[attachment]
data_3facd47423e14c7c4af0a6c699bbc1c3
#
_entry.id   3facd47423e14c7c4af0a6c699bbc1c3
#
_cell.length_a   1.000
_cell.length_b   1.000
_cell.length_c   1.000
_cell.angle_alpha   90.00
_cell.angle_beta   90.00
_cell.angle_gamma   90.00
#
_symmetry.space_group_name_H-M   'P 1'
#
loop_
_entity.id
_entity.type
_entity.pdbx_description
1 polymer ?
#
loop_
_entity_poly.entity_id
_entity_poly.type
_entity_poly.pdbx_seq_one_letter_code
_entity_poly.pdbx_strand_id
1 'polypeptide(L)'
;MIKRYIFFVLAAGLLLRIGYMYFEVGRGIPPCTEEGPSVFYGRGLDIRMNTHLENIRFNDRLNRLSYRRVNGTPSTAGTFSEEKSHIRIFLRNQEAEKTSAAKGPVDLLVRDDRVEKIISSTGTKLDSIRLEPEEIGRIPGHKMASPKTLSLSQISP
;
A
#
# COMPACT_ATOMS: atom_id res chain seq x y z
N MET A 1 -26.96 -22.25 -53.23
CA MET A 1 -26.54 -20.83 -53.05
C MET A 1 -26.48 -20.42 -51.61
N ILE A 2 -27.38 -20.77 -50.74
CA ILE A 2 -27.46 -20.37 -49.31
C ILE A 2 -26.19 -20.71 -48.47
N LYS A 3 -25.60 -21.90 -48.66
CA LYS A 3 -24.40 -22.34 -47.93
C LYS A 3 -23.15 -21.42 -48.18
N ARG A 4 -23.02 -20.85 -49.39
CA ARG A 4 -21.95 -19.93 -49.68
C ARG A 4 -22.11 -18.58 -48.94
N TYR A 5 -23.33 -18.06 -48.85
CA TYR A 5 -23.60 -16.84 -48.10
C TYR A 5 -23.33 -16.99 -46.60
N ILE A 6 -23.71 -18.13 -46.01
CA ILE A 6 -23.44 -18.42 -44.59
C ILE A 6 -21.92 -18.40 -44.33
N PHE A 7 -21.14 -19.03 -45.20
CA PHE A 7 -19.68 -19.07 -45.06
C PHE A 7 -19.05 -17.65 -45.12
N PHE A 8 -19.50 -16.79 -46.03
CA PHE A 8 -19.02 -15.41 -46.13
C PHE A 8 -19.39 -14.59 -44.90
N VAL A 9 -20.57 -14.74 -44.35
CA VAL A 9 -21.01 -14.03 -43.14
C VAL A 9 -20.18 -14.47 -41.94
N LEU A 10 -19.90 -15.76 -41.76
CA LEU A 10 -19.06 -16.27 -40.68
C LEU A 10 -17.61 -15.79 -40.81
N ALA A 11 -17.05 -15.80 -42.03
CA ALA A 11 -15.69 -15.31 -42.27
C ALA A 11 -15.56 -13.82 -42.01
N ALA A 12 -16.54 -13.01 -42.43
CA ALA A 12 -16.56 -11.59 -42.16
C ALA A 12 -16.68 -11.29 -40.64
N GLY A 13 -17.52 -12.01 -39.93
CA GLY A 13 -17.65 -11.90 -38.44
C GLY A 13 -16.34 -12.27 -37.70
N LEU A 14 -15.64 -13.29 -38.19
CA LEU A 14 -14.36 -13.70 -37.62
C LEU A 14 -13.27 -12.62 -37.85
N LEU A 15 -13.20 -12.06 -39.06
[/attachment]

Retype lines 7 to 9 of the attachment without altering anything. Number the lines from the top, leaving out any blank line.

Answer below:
_cell.length_c   1.000
_cell.angle_alpha   90.00
_cell.angle_beta   90.00